When motorcycle racing first became popular in the early 1900s, head safety was hardly on the radar. Although bikers wore leather caps to keep their hair out of their faces, it wasn't until 1914 that a basic helmet was created by Dr. Eric Gardner. After helmets became commonly worn, race medics realized that concussions were essentially eradicated.
Compulsory Helmet Laws
In 1935, T. E. Lawrence, also known as Lawrence of Arabia, died after riding down a country lane without a helmet. Although at this time motorcycle helmets were only commonly used for dirt bike racing, the neurosurgeon who tried to save Lawrence, Dr. Hugh Cairns, became an outspoken voice for compulsory helmet laws. Six years later, the British Army made it compulsory for their dispatch riders to wear helmets. Over the next few decades, many states in the U.S. began to issue their own compulsory laws about cyclists' helmets.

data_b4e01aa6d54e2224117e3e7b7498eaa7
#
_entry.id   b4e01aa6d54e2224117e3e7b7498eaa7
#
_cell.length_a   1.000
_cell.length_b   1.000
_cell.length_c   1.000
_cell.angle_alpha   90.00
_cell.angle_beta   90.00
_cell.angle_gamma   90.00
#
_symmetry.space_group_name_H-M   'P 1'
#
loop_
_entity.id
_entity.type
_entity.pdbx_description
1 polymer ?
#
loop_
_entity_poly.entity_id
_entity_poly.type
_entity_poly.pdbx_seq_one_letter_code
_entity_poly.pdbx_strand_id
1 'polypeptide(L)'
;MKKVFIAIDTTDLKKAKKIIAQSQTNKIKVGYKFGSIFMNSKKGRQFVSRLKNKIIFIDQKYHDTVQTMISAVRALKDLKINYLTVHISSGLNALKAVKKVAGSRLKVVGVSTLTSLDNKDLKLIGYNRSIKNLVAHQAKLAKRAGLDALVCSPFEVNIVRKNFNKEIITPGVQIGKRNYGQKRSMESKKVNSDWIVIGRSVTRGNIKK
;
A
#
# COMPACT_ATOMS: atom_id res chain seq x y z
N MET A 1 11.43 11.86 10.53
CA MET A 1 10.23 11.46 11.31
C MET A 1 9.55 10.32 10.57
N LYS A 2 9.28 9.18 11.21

The Modern-Day Helmet
In 1953, Roy Richter, a former race car driver, founded Bell Helmets. The company used a fiberglass outer shell, impact-absorbing foam, and a padded inner comfort liner that many companies still model their helmets after to this day. From casual bikers to Evil Knievel himself, many bikers began opting for full-face helmets to protect themselves against even the most daring of falls.
New Helmet Advancements
Today, biking helmets continue to change and grow, improving in both safety and style. For example, Heads-Up Display motorcycle helmets allow riders to take calls, view riding data like road maps or weather updates, and even see behind them with a rear-mounted camera.
Although helmets are a crucial part of biking history and safety, they're not the only piece of the puzzle. Bikes should be regularly serviced and updated to remain road-safe. If you're interested in updating your helmet or bike or would like to view our inventory, call Tecumseh Harley-Davidson at 517.423-3333 today.